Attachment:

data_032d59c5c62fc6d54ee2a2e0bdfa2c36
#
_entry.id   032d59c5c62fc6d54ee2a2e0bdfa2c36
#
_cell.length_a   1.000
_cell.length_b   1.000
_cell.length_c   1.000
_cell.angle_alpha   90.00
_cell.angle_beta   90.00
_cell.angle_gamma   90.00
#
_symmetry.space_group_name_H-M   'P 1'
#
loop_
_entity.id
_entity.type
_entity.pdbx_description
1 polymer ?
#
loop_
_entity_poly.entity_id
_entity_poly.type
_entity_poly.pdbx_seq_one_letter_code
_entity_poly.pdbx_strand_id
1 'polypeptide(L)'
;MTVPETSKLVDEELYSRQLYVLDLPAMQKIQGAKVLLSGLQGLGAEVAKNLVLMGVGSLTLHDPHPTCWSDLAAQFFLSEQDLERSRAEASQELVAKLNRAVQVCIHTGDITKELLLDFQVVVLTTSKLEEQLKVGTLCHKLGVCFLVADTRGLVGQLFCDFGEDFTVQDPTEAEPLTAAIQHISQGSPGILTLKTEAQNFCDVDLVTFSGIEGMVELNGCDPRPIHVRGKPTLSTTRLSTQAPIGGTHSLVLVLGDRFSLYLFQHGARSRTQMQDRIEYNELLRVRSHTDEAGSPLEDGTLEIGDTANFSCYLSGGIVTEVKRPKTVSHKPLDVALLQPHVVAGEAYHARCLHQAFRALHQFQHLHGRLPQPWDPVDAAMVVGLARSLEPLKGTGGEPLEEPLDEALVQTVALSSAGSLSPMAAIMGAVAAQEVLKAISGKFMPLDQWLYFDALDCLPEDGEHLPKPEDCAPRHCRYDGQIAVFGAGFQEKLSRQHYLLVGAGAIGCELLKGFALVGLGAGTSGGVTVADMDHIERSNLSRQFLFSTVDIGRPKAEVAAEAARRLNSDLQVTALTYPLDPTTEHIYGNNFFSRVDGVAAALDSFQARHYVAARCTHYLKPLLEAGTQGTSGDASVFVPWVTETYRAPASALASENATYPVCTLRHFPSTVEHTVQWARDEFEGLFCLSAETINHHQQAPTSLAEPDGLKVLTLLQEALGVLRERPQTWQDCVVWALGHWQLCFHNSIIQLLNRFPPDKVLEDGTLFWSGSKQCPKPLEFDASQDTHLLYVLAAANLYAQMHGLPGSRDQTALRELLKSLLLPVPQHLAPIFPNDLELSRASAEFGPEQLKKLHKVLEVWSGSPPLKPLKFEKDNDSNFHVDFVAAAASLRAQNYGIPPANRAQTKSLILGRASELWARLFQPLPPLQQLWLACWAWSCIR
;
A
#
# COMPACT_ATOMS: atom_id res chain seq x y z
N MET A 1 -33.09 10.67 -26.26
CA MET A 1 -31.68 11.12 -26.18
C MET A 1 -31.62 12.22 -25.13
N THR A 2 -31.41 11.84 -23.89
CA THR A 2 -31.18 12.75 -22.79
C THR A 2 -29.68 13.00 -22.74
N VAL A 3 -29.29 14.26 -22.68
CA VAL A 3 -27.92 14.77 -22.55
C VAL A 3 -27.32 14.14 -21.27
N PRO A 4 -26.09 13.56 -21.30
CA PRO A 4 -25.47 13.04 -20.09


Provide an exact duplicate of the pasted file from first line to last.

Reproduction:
data_032d59c5c62fc6d54ee2a2e0bdfa2c36
#
_entry.id   032d59c5c62fc6d54ee2a2e0bdfa2c36
#
_cell.length_a   1.000
_cell.length_b   1.000
_cell.length_c   1.000
_cell.angle_alpha   90.00
_cell.angle_beta   90.00
_cell.angle_gamma   90.00
#
_symmetry.space_group_name_H-M   'P 1'
#
loop_
_entity.id
_entity.type
_entity.pdbx_description
1 polymer ?
#
loop_
_entity_poly.entity_id
_entity_poly.type
_entity_poly.pdbx_seq_one_letter_code
_entity_poly.pdbx_strand_id
1 'polypeptide(L)'
;MTVPETSKLVDEELYSRQLYVLDLPAMQKIQGAKVLLSGLQGLGAEVAKNLVLMGVGSLTLHDPHPTCWSDLAAQFFLSEQDLERSRAEASQELVAKLNRAVQVCIHTGDITKELLLDFQVVVLTTSKLEEQLKVGTLCHKLGVCFLVADTRGLVGQLFCDFGEDFTVQDPTEAEPLTAAIQHISQGSPGILTLKTEAQNFCDVDLVTFSGIEGMVELNGCDPRPIHVRGKPTLSTTRLSTQAPIGGTHSLVLVLGDRFSLYLFQHGARSRTQMQDRIEYNELLRVRSHTDEAGSPLEDGTLEIGDTANFSCYLSGGIVTEVKRPKTVSHKPLDVALLQPHVVAGEAYHARCLHQAFRALHQFQHLHGRLPQPWDPVDAAMVVGLARSLEPLKGTGGEPLEEPLDEALVQTVALSSAGSLSPMAAIMGAVAAQEVLKAISGKFMPLDQWLYFDALDCLPEDGEHLPKPEDCAPRHCRYDGQIAVFGAGFQEKLSRQHYLLVGAGAIGCELLKGFALVGLGAGTSGGVTVADMDHIERSNLSRQFLFSTVDIGRPKAEVAAEAARRLNSDLQVTALTYPLDPTTEHIYGNNFFSRVDGVAAALDSFQARHYVAARCTHYLKPLLEAGTQGTSGDASVFVPWVTETYRAPASALASENATYPVCTLRHFPSTVEHTVQWARDEFEGLFCLSAETINHHQQAPTSLAEPDGLKVLTLLQEALGVLRERPQTWQDCVVWALGHWQLCFHNSIIQLLNRFPPDKVLEDGTLFWSGSKQCPKPLEFDASQDTHLLYVLAAANLYAQMHGLPGSRDQTALRELLKSLLLPVPQHLAPIFPNDLELSRASAEFGPEQLKKLHKVLEVWSGSPPLKPLKFEKDNDSNFHVDFVAAAASLRAQNYGIPPANRAQTKSLILGRASELWARLFQPLPPLQQLWLACWAWSCIR
;
A
#
# COMPACT_ATOMS: atom_id res chain seq x y z
N MET A 1 -33.09 10.67 -26.26
CA MET A 1 -31.68 11.12 -26.18
C MET A 1 -31.62 12.22 -25.13
N THR A 2 -31.41 11.84 -23.89
CA THR A 2 -31.18 12.75 -22.79
C THR A 2 -29.68 13.00 -22.74
N VAL A 3 -29.29 14.26 -22.68
CA VAL A 3 -27.92 14.77 -22.55
C VAL A 3 -27.32 14.14 -21.27
N PRO A 4 -26.09 13.56 -21.30
CA PRO A 4 -25.47 13.04 -20.09